Plastic for my 3d printer, and how long it lasts.

The 3d printer kit I ordered can print several types of plastic. The 2 that are currently frequently used are ABS and PLA. PLA is a biodegradable plastic made from corn starch (http://www.cupdepot.com/PLA-FAQ.htm). ABS is a plastic that is food safe and ok to use in aquariums and such. PLA is also food safe but being biodegradable I am unsure about its suitability in an aquarium.

Being that I have the laBOREtory I think it’s only suiting that I do an experiment. I’m going to test ABS and PLA with the liquids in the list below. I am unsure if I want to do this by printing small cups or by placing pieces of filaments in glass jars. Either way I’m going to test each of the following for compatibility with plastic and see how long it takes to dissolve.

  • coke
  • Mountain Dew
  • hot water
  • aceetone
  • isopropyl
  • salt water
  • sugar water
  • baking soda
  • bleach
  • lye
  • wd-40
  • milk
  • drain cleaner
  • gasoline
  • testors glue
  • lemon juice
  • Hydrogen Peroxide

 

I could just look up the solve the solvent had ability but that would be too easy. http://capolight.wordpress.com/2010/08/10/solvent-compatibility-and-plastics/

What am I missing?.

3d printer ideas for custom aquaponics fittings

I am seriously excited about getting my 3d printer. It’s been a week since I ordered it, so 1-2 more weeks according to the confirmation email I got.

The printer can print in ABS. This can be a stinky plastic to print, but I’ve plans for making a fume hood for the printer that vents outside through the basement window. ABS is considered a food safe plastic, which means it should be safe to use in my aquariums.

I could do things like print out custom aquarium decorations, which I am likely to do. However, I am really excited about the prospects of printing out custom aquaponics fittings.

There are a couple of ‘fiddly bits’ in aquaponics, such as the bell siphon. When they work, they work great, but they can be a serious PITA to get that stage. There are people who have done a lot of original research on how to make the siphons start and stop easier such as Affnan. However, he has access to parts I can’t get locally. Now I will be able to print them out for myself!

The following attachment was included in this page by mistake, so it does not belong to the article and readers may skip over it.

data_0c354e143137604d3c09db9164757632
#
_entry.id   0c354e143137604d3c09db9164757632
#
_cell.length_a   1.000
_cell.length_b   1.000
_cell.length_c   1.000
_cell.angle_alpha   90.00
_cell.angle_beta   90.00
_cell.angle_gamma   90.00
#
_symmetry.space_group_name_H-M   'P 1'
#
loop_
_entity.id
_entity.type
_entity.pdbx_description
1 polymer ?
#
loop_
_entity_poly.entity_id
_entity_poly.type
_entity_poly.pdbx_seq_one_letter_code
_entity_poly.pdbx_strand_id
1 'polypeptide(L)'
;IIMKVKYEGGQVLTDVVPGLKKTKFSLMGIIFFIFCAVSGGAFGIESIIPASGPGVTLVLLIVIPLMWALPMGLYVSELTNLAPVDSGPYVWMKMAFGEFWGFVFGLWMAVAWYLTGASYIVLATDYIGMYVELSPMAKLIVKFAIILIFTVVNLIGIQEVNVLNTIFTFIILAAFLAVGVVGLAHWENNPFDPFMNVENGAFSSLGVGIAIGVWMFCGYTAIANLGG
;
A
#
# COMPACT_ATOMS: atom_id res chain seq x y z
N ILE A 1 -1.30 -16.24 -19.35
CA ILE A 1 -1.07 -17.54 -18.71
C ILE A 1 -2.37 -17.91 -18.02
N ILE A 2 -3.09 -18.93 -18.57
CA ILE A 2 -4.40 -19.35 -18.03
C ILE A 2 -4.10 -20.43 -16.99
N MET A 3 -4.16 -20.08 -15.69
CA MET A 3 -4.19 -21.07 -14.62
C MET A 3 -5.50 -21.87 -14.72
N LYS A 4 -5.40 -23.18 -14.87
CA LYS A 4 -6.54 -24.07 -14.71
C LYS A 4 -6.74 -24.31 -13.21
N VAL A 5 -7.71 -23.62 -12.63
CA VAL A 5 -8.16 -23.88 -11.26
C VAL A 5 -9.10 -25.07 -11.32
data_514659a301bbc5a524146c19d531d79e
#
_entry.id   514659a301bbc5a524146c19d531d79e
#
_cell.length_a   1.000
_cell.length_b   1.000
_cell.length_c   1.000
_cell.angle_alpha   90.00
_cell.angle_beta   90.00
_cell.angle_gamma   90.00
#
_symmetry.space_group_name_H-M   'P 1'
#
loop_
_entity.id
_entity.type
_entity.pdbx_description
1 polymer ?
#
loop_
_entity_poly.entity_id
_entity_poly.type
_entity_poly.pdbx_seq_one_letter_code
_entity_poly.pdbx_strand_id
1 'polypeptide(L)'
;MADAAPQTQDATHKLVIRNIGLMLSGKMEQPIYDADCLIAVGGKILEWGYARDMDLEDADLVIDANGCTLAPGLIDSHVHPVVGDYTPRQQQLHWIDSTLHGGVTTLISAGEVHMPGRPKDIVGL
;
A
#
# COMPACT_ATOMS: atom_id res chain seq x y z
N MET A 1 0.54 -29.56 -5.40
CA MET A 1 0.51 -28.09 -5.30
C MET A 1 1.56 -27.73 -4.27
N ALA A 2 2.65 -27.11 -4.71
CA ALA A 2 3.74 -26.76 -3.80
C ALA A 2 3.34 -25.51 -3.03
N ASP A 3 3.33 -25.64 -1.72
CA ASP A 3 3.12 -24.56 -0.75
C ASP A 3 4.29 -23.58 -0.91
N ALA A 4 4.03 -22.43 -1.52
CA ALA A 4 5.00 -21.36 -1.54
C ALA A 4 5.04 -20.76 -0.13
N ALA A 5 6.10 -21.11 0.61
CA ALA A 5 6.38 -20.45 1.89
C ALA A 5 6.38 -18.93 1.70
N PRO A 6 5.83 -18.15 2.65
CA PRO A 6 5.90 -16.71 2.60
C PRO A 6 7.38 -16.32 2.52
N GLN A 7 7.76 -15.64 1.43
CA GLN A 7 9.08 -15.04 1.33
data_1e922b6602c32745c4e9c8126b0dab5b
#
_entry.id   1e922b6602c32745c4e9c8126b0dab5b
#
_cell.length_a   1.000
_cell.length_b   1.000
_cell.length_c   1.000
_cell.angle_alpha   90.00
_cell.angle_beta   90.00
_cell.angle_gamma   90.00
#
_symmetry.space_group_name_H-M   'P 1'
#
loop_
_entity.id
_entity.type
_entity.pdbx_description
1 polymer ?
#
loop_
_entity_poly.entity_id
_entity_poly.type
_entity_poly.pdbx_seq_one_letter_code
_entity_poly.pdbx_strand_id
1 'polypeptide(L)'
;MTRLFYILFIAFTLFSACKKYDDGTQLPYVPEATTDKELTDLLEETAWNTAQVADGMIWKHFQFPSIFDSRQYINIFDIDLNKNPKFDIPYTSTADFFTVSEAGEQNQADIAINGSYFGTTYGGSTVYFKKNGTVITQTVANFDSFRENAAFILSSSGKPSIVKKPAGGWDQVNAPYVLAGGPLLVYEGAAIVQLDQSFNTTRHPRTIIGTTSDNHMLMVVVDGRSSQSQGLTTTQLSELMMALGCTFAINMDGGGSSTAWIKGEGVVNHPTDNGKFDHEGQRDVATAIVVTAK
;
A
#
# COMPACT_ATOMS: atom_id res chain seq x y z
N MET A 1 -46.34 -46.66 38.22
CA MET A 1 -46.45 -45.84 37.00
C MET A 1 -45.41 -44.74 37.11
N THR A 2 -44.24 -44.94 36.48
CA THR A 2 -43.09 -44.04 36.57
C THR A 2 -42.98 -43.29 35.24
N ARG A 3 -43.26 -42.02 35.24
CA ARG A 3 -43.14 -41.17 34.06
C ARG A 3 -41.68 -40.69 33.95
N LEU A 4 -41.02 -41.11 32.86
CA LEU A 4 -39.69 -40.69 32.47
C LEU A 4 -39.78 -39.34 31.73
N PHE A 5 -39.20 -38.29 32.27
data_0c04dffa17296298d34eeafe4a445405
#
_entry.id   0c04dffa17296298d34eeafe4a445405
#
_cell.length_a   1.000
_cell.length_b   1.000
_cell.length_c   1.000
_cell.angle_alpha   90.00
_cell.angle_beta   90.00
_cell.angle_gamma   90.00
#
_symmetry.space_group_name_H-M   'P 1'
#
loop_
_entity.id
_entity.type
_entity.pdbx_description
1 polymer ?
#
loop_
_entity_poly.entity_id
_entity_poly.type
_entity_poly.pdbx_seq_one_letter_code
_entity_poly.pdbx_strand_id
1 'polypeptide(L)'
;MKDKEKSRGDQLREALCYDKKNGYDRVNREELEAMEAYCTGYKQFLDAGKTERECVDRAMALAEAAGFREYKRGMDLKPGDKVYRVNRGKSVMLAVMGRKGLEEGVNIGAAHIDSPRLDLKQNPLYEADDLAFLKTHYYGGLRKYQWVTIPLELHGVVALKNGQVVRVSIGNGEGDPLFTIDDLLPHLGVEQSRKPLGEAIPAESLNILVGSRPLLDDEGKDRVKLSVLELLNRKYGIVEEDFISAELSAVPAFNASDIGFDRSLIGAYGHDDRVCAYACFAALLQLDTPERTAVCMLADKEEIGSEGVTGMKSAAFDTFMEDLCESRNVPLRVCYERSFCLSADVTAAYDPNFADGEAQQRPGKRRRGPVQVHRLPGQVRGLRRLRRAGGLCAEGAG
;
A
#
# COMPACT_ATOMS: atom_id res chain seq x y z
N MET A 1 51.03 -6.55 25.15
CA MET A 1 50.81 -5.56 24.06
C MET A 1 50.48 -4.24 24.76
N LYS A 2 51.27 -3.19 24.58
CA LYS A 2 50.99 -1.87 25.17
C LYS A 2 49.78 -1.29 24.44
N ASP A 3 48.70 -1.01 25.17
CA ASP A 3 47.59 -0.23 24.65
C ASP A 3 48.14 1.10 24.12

Another item I would be able to print would be a tipper. It’s best explained in the video here.

I can print out a tipper that is shaped exactly to the space that is needed to fit into the grow bed. If I need a long, narrow unit, I can print that, a short squat one, I can do that too.

I can print out meshed safety cages to keep baby fishes out of the siphons at will. No more needing to attack PVC with a drill to poor effect!

I am terribly excited about all of this..

I ordered my 3d printer last weekend.

I’ve been following the RepRap movement (DIY Rapid Prototyping machines also known as 3d printers) for at least 3 years now. MSOE had several of the commercial units that I drooled over frequently, but never got a chance to dig deeper into. Thus, I’ve been aware of the technology for nearly 15 years now. But it’s been 3 years that I’ve seriously considered actually owning one for myself. I’ve not jumped in for fear that the learning curve is a bit too steep for me. Electronics, mechanics, software programming, etc.

Until now.

The 3d printing world has evolved very quickly to the point where you can now purchase ready-to-run (RtR) kits, and fully assembled ready-to-run hobbiest level products. The technology that most people are focusing on basically is a robotic hot glue gun melting rolls of weed-wip string (to use a very simplistic view of the process).

I was fully intending to purchase a Makerbot.com Thing-O-Matic (ToM) with this year’s tax returns. They seem to be the current high-publicity player in the RtR and fully assembled scene. They are basically kicking butt and taking names when it comes to press coverage. However, when I had enough money in the bank, I couldn’t order the machine I wanted. They did a little too good of a job, having all their printers listed as out of stock. (Although, as I write this post, I can again order the ToM from their website. Oohps, silly them. Their loss.

A panicked and sent a couple of messages to a fellow in-the-works 3d-print-fan. He sent me a couple of links for places to start looking for good alternatives that where in my price range.